When it was over, a little before 8 o’clock, Tillman said, “I’d like a little break. Maybe something to drink. Would you like to join me?”
     “Certainly,” Missy said. “I’m thirsty, too.” A man approached her about the next dance, and she promised it to him when she returned. Then she looked at Tillman. “You don’t mind, do you?” It hit her. I don’t have to ask him that…but I did…
     He smiled, all charm and grace. “Well, I can live with it,” he said playfully. “As long as you promise to dance with me again.”
    She smiled back. “I think I can make that promise to you.” He’s so charming and kind
     As they were walking towards the exit, Tillman took her hand and held it. Missy didn’t pull away, but looked up at him and smiled. “Maybe we can go for a walk after we have some punch,” he suggested. “It’s a lovely night.”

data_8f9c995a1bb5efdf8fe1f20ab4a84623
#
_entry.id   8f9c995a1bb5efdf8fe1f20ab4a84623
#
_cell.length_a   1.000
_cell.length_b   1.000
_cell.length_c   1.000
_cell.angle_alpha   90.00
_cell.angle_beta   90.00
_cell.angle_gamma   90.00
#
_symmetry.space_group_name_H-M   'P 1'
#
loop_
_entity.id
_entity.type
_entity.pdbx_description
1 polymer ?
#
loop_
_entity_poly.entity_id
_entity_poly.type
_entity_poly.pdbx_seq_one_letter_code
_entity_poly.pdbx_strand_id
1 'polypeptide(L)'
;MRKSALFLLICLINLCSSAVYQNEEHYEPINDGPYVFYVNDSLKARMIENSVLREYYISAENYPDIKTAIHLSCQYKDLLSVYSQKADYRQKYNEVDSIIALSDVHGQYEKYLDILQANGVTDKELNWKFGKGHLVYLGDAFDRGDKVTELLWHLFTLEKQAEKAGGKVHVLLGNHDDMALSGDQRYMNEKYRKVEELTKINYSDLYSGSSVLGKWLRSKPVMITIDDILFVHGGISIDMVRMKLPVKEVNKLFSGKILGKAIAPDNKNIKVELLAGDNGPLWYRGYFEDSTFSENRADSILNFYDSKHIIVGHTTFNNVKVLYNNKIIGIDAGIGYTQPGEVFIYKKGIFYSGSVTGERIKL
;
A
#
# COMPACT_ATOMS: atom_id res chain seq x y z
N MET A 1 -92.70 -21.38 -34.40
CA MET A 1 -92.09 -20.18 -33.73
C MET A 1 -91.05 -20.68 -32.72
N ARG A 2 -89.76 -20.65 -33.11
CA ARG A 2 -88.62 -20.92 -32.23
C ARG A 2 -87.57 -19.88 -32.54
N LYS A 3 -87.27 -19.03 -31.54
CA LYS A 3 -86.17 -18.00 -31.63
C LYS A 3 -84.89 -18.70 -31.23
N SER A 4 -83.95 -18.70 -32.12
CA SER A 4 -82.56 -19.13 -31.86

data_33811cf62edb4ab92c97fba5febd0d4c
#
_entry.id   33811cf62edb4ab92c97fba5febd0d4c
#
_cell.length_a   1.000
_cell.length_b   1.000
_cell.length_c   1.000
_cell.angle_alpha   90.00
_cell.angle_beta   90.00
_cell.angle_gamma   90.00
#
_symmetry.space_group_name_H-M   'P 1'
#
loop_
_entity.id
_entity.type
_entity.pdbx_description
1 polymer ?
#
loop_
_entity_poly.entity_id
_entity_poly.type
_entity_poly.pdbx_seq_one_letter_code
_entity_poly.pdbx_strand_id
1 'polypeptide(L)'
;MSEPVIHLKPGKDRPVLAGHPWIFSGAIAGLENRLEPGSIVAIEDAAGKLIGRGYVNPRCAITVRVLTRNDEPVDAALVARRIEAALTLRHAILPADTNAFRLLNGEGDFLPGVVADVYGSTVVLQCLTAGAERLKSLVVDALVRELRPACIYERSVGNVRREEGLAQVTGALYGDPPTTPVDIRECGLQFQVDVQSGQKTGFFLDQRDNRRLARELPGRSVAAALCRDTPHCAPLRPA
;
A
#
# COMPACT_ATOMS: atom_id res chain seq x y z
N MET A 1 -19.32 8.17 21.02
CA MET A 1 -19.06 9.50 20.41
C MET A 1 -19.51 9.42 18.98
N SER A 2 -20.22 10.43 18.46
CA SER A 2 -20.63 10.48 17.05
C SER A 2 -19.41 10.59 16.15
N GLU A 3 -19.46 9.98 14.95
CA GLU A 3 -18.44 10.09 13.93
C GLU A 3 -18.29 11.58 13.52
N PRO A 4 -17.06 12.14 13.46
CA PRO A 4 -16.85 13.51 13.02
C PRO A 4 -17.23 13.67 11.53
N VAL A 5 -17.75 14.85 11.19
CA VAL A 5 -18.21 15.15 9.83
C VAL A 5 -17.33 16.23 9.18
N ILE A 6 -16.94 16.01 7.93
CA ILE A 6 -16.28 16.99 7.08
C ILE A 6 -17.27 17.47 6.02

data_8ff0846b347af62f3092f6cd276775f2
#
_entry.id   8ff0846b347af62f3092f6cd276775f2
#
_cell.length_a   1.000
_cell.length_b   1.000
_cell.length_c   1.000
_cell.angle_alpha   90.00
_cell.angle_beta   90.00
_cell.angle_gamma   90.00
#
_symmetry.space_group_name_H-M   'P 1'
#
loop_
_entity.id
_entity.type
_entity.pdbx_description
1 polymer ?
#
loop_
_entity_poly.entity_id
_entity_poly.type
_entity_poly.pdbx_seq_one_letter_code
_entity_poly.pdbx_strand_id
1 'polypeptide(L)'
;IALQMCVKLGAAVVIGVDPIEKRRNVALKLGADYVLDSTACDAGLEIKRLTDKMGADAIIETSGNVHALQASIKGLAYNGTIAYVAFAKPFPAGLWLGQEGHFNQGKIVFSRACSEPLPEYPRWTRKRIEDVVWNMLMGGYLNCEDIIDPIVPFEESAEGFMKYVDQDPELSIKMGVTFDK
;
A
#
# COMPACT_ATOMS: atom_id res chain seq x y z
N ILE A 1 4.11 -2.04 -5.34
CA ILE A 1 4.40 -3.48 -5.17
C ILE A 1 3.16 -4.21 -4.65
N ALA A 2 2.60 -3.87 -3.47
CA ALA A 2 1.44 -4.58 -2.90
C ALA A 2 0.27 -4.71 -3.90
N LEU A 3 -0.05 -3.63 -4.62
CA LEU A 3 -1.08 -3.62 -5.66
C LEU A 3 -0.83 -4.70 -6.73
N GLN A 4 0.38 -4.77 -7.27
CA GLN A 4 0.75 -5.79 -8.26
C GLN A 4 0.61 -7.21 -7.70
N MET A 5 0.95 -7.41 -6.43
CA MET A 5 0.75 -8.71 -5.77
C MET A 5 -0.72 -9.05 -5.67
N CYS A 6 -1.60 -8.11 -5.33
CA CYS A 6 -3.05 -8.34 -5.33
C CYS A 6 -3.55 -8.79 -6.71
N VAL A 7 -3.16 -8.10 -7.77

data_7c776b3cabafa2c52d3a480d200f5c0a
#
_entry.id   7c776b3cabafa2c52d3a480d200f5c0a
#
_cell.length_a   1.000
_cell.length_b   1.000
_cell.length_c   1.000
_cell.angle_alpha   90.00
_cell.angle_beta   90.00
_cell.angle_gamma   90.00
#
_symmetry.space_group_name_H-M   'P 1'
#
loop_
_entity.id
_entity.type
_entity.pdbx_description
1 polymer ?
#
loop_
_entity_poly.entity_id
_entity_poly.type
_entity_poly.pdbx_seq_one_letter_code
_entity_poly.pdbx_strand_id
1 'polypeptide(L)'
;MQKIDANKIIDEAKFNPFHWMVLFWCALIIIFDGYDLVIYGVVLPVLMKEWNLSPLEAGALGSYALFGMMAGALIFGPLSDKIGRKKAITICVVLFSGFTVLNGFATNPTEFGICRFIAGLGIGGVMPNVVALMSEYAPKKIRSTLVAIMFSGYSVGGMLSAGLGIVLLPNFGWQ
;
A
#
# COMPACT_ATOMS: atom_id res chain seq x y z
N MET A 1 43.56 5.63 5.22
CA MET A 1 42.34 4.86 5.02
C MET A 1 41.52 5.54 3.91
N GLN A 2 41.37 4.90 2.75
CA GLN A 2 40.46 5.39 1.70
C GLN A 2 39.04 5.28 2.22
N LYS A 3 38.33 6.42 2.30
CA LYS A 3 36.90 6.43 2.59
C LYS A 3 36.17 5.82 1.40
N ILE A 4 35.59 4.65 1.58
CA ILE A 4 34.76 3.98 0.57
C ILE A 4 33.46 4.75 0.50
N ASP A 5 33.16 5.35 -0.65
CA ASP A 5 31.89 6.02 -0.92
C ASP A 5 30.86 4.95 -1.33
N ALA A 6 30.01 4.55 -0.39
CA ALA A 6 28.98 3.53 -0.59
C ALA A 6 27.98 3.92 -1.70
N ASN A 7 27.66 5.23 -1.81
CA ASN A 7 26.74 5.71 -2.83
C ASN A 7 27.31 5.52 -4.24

And it was. Not a cloud in the sky and a million stars. Missy’s heart began to thump a little harder. “Yes,” she said, “It is a lovely night. A walk would be nice.”
     “But the night will never be lovelier than you,” Tillman said, with a squeeze of her hand. Missy held on a little tighter.
     They walked outside and Missy froze. Oh, no!…not now…oh, what are you doing here?…you weren’t supposed to come…why don’t you just leave, Leave, LEAVE??
     Of course, she had come face to face with Thomas Monroe.

     I saw her at the same time she saw me. I wasn’t surprised to see her with Handsome Fellow At Church. Holding hands. Well, I guess that answers every question I have…I smiled, but it was strained. Hard to smile when your heart is in your stomach.
     “Hello, Missy,” I said. “You’re looking well.”
     “Thank…you, Thomas. How are you doing?”
     “I’m fine, thank you.” I looked at her date and held out my hand. “I’m Thomas Monroe. You’re a lucky man, you know it?”